SOUTH GATE, Calif. — In the halls of the International Studies Learning Center, a high school with a global emphasis in the Los Angeles Unified School District, classrooms are not numbered but labeled by country or continent — Italy, Japan, France, Americas, Asia and so on.
But the students milling about the modern campus in no way mirror the diversity of the curriculum. They are 99.9 percent Latino. Schools in this Los Angeles County city southeast of downtown L.A. are a living example — albeit an extreme one — of a demographic revolution in public school enrollment across the country.
The U.S. Department of Education last month said the nation reached a milestone: For the first time, white students enrolled in K–12 public schools are in the minority nationwide.
“This fall, as we prepare for a new school year, we face a seminal moment in public education,” according to a statement by Raymonde Charles, deputy press secretary at the Department of Education. “For anyone who has made the mistake of believing that the challenges of black and brown communities are someone else’s problem — a minority problem — that day is over.”
Minority has become majority in school districts throughout the U.S., from rural areas in the Midwest to suburban districts in New England.
“We’ve been predicting this for a long time,” said Gary Orfield, a co-director of the Civil Rights Project at the University of California at Los Angeles. “The truth is that the two largest areas in the U.S., the South and West, have been predominantly minority for a while.” About 60 percent of public school students in the West are nonwhite, said Orfield, who teaches education, law, political science and urban planning.
“It’s something people in this country need to reflect on,” he added. “I don’t think it means the country is suddenly changing. It means that many people are waking up and recognizing a change.”
‘For anyone who has made the mistake of believing that the challenges of black and brown communities are someone else’s problem – a minority problem – that day is over.’
deputy press secretary, Department of Education
The influx of immigrants from Mexico, Central America and Asia to parts of the country that have not traditionally been immigrant destinations are putting pressure on schools that may not have had English as a second language (ESL) programs a generation ago.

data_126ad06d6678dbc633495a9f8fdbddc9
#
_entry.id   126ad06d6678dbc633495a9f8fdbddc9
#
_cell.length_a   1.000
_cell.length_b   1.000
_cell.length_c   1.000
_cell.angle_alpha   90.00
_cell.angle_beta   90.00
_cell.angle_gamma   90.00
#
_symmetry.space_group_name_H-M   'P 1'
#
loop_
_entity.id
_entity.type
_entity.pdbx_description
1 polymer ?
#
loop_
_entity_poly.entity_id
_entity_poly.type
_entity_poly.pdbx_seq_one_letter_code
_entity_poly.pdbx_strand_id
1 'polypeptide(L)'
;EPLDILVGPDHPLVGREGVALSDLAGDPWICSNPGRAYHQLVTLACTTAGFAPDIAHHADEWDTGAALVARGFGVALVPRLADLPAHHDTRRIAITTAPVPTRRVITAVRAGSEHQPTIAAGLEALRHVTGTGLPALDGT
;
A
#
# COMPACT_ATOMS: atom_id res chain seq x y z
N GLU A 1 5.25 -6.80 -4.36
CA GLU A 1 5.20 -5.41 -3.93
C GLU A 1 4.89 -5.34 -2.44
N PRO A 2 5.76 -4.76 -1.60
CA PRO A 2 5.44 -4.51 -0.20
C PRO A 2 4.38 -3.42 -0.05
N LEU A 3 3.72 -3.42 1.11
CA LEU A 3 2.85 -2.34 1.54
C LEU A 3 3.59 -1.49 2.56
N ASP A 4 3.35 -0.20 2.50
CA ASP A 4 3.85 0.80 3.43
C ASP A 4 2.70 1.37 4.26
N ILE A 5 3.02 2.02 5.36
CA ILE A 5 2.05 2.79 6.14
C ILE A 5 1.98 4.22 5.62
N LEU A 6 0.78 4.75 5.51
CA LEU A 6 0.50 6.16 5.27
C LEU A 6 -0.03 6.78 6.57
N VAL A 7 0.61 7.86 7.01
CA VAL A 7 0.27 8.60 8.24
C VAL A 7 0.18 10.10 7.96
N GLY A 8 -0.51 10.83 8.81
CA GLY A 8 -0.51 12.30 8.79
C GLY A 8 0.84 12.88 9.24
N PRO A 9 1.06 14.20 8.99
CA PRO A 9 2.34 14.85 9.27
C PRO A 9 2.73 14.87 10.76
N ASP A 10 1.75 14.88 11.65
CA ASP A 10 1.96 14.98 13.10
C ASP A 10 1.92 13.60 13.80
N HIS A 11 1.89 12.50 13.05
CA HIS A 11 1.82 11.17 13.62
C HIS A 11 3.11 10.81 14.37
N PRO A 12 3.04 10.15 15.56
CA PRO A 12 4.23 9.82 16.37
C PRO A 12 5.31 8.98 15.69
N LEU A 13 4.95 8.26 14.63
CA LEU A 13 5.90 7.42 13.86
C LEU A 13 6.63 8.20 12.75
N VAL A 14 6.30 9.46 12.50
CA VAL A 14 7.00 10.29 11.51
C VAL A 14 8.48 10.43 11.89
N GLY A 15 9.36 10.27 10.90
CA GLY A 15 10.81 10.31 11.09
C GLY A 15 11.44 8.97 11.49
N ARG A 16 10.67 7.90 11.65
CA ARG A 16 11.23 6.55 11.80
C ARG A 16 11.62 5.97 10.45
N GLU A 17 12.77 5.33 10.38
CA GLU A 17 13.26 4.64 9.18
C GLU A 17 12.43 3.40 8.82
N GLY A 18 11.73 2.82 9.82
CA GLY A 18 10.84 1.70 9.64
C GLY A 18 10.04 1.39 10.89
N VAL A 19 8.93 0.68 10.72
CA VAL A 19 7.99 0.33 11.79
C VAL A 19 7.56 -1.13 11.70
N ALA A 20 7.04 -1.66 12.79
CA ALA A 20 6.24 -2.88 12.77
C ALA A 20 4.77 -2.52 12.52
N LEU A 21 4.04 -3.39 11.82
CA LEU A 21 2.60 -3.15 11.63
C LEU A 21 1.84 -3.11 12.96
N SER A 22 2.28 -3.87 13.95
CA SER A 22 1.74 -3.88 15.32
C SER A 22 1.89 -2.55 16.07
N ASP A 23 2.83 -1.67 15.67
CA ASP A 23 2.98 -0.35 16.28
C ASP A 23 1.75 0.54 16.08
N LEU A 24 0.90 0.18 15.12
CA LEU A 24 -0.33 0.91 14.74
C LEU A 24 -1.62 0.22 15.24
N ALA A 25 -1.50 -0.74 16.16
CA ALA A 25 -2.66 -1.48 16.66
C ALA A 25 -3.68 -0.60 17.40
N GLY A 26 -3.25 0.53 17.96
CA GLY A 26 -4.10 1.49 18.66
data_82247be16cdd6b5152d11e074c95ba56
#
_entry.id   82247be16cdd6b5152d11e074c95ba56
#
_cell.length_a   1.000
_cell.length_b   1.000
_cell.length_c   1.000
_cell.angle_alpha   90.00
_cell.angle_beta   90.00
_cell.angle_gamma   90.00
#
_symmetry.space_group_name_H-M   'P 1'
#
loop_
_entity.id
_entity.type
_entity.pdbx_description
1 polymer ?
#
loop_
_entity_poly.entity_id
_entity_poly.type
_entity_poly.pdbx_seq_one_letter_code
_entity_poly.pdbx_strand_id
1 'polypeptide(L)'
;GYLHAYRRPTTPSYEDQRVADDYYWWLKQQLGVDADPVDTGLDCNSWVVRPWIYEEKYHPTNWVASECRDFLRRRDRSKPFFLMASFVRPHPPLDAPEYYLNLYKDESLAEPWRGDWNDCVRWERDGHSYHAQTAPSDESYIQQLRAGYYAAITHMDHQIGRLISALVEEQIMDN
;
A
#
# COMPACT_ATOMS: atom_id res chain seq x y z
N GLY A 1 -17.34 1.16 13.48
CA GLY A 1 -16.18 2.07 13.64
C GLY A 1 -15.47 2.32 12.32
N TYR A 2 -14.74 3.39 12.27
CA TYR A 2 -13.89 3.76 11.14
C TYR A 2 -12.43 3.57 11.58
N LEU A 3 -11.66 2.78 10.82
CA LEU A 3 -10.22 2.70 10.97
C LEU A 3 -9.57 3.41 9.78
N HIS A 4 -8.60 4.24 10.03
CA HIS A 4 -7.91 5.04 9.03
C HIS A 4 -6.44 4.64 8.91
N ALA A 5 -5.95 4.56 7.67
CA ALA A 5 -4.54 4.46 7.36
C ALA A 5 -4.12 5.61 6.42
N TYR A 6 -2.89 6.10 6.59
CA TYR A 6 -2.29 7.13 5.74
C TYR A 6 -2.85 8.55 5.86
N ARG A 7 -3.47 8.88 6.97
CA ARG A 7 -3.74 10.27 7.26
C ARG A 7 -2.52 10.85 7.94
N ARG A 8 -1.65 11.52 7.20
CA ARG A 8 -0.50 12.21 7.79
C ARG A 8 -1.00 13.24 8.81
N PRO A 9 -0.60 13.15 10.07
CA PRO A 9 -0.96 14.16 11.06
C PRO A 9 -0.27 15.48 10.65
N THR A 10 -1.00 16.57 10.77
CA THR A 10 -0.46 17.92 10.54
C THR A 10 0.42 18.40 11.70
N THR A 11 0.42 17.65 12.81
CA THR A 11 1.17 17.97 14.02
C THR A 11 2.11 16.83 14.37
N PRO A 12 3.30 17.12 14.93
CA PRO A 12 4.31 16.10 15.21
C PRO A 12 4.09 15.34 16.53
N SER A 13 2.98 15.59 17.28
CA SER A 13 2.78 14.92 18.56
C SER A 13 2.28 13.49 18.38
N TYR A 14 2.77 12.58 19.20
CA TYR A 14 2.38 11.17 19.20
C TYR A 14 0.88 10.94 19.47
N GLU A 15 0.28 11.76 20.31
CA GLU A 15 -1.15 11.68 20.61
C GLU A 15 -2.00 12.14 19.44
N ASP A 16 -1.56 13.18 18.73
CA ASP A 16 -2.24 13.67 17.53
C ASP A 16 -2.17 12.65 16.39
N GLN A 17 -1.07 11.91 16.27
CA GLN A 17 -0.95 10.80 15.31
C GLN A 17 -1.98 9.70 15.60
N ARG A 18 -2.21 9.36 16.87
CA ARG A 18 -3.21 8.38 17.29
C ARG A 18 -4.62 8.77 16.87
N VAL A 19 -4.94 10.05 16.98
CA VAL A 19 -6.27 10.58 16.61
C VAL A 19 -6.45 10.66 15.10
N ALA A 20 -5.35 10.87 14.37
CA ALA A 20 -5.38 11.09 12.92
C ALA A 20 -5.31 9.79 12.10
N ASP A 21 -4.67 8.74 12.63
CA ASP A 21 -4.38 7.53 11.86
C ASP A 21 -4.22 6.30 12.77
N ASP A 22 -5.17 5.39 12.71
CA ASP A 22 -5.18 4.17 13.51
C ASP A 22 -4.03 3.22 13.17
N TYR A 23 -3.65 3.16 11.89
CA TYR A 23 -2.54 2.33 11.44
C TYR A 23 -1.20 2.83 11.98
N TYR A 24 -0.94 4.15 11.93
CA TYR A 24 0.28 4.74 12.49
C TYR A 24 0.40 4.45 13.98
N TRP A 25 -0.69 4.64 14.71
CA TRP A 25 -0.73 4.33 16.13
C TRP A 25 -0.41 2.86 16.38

“We made some progress in recent years on high school graduation levels, which is good, but there’s still a big gap [between whites and people of color] … A lot of schools have very few people who come from these backgrounds, very few people who have been trained in race relations,” Orfield said.
More than 66 percent of students in Kansas public schools are nonwhite, according to the Kansas state Department of Education.
In Garden City, in the heart of Kansas’ meatpacking industry, 78 percent of public school students are people of color. Most are Hispanic, but there has been an influx of Vietnamese, Somali and Burmese immigrants.
“There are 26 different languages spoken,” said Roy Cessna, public information coordinator with Garden City Public Schools. In the past five years, the district has pushed for ESL certification for all teachers. “Forty-seven percent of the student body are second-language learners,” he said. “We encourage every teacher to be certified.”
In 1988 two-thirds of Garden City’s students were non-Hispanic white; 10 years later, whites had slipped into the minority, below 42 percent of enrollment. The schools had to establish a newcomer program for immigrant students — up to six months in an acclimation program.
Other communities are coming up with different plans. In Dodge City, Kansas, the district did away with neighborhood schools that tended to segregate students by race and economic strata. “We had the poor schools on the poor side of town, the minority schools on the minority side of town,” said Alan Cunningham, superintendent of Dodge City Unified School District. “All of a sudden, we were faced with integrating nontraditional Dodge Citians.”